The head-shrinking (or tzantza) tradition among the Jivaro tribes of the Amazon was alive and well when my parents and I arrived in Ecuador in the 1950s.
We first saw a couple of tzantzas inside a glass case in Quito\’s folk-art museum. They were fist-size, the eyes and the grotesquely large lips sewn shut, the skin black and leathery, the hair–which had retained its length–streaming down the non-existent back.
They were like puppets out of a nightmare, and I could barely stand to look at them, especially after reading the description of how they were made. The captured enemy\’s head was cut off, its contents were removed and replaced with a small wooden sphere, the skin was tanned, and the resulting object was dried and shrunk by covering it with hot rocks and sand.
My mother badly wanted a tzantza. She admired all things Indian, and had a number of pots of various shapes and sizes, a chief\’s regalia made of pounded tree bark covered with tropical bird feathers, a nine-foot blowgun with its quiver full of curare-tipped arrows. A tzantza would have made an exciting contribution to her collection.
But there was a problem: real shrunken heads were not only expensive, but the Catholic Church forbade the faithful to own them. Fortunately, there was a lively trade in fake tzantzas, made from monkey heads, or goat skin, or who knows what else.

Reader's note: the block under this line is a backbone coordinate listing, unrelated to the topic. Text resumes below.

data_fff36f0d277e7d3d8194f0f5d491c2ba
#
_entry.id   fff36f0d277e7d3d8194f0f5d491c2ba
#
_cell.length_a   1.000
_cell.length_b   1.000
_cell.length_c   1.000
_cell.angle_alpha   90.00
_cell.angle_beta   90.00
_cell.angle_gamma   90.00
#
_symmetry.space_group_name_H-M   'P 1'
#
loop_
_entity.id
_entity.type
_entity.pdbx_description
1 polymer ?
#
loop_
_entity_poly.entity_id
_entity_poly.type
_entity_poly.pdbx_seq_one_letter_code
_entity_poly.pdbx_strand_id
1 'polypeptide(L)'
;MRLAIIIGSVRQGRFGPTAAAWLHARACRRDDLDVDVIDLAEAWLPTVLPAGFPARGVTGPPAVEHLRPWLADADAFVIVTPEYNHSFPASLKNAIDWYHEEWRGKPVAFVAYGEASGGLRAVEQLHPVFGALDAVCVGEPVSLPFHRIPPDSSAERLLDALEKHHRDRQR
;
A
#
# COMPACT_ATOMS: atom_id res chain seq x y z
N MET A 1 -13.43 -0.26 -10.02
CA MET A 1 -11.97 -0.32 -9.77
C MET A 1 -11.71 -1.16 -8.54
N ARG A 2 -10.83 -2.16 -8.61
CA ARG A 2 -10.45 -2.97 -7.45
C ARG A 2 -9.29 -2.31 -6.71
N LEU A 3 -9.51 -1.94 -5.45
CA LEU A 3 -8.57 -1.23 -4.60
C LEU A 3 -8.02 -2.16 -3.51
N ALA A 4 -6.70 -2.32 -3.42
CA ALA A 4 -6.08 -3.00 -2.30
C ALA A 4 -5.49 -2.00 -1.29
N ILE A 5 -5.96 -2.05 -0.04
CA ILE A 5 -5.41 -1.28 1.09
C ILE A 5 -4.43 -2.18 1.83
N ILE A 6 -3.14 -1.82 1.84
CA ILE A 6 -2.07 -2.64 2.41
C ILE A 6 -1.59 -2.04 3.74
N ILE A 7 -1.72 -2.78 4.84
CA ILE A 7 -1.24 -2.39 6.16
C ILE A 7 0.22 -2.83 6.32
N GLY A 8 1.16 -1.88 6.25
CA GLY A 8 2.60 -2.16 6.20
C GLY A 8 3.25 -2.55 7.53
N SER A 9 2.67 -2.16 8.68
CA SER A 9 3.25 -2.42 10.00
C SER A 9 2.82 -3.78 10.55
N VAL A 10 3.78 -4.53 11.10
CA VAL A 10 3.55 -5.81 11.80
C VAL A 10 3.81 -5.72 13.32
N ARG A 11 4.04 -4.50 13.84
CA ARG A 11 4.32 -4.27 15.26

When we moved to the U.S., my mother\’s Indian artifacts came with us. (Those were the days when you could travel on a plane with a nine-foot blowgun and a supply of paralyzing arrows and nobody asked any questions.)
The first thing my mother did in our new house was to mount her collection. The delicate, earth-colored pots went on a shelf. The blowgun and the arrows–whose tips she had snapped off to prevent mishaps while dusting–hung on the living room wall, with the chief\’s ceremonial garb arranged below. The tzantza, however, lived inside a brown paper bag in the hall closet.
This was Birmingham, Alabama, and I was fourteen years old. When guests walked into our living room, their mouths would fall open. My mother loved this, and would proceed, in sketchy English, to relate the origins and uses of each object.
Meanwhile, in a corner of the room, I would wither with embarrassment. Why, I wondered, did she have to make us seem even more weird than we already were? My survival strategy among my peers in those days was to try to blend in as best I could, but my mother seemed to delight in being different.
As she neared the end of her lecture, I would begin to pray–God please, don\’t let her bring out the tzantza! But usually she did. She would fetch the brown paper bag from the closet, thrust in her hand and bring out the head with a flourish.
The guests would gasp and step back as she stood there triumphant, holding the thing by the hair, like Judith with the head of Holophernes. Only after she had given a detailed description of the shrinking process and let the company sweat a while would she disclose that this particular head was a fake.
Where, I wonder, is that brown paper bag with its grisly contents after all these years? Where are the blowgun, the quiver, the chief\’s outfit? I don\’t want to know. But I do have one of my mother\’s beautiful Indian pots in my living room. It doesn\’t scare the guests.